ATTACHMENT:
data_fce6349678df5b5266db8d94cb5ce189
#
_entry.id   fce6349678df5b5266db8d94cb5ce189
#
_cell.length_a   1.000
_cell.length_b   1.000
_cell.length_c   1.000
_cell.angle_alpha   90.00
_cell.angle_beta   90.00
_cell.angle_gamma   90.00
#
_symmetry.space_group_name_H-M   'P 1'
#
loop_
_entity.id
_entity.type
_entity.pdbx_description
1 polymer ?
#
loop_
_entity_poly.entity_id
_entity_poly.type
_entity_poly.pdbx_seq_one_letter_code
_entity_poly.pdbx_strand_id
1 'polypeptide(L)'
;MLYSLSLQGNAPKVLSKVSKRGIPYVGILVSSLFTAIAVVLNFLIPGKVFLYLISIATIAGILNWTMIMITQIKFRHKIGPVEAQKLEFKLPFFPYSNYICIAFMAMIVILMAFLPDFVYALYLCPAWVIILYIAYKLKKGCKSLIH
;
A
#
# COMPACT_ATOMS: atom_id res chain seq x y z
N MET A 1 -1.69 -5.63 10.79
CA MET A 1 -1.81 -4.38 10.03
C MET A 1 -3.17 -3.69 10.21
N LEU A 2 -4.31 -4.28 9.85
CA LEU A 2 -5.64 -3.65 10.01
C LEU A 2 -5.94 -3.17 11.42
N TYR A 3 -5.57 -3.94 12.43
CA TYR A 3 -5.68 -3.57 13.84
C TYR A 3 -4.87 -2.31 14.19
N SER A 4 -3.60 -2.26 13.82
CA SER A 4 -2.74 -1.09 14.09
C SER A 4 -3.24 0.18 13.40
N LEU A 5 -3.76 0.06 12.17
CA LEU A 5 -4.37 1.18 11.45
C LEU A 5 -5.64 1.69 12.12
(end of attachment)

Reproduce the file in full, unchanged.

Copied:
data_fce6349678df5b5266db8d94cb5ce189
#
_entry.id   fce6349678df5b5266db8d94cb5ce189
#
_cell.length_a   1.000
_cell.length_b   1.000
_cell.length_c   1.000
_cell.angle_alpha   90.00
_cell.angle_beta   90.00
_cell.angle_gamma   90.00
#
_symmetry.space_group_name_H-M   'P 1'
#
loop_
_entity.id
_entity.type
_entity.pdbx_description
1 polymer ?
#
loop_
_entity_poly.entity_id
_entity_poly.type
_entity_poly.pdbx_seq_one_letter_code
_entity_poly.pdbx_strand_id
1 'polypeptide(L)'
;MLYSLSLQGNAPKVLSKVSKRGIPYVGILVSSLFTAIAVVLNFLIPGKVFLYLISIATIAGILNWTMIMITQIKFRHKIGPVEAQKLEFKLPFFPYSNYICIAFMAMIVILMAFLPDFVYALYLCPAWVIILYIAYKLKKGCKSLIH
;
A
#
# COMPACT_ATOMS: atom_id res chain seq x y z
N MET A 1 -1.69 -5.63 10.79
CA MET A 1 -1.81 -4.38 10.03
C MET A 1 -3.17 -3.69 10.21
N LEU A 2 -4.31 -4.28 9.85
CA LEU A 2 -5.64 -3.65 10.01
C LEU A 2 -5.94 -3.17 11.42
N TYR A 3 -5.57 -3.94 12.43
CA TYR A 3 -5.68 -3.57 13.84
C TYR A 3 -4.87 -2.31 14.19
N SER A 4 -3.60 -2.26 13.82
CA SER A 4 -2.74 -1.09 14.09
C SER A 4 -3.24 0.18 13.40
N LEU A 5 -3.76 0.06 12.17
CA LEU A 5 -4.37 1.18 11.45
C LEU A 5 -5.64 1.69 12.12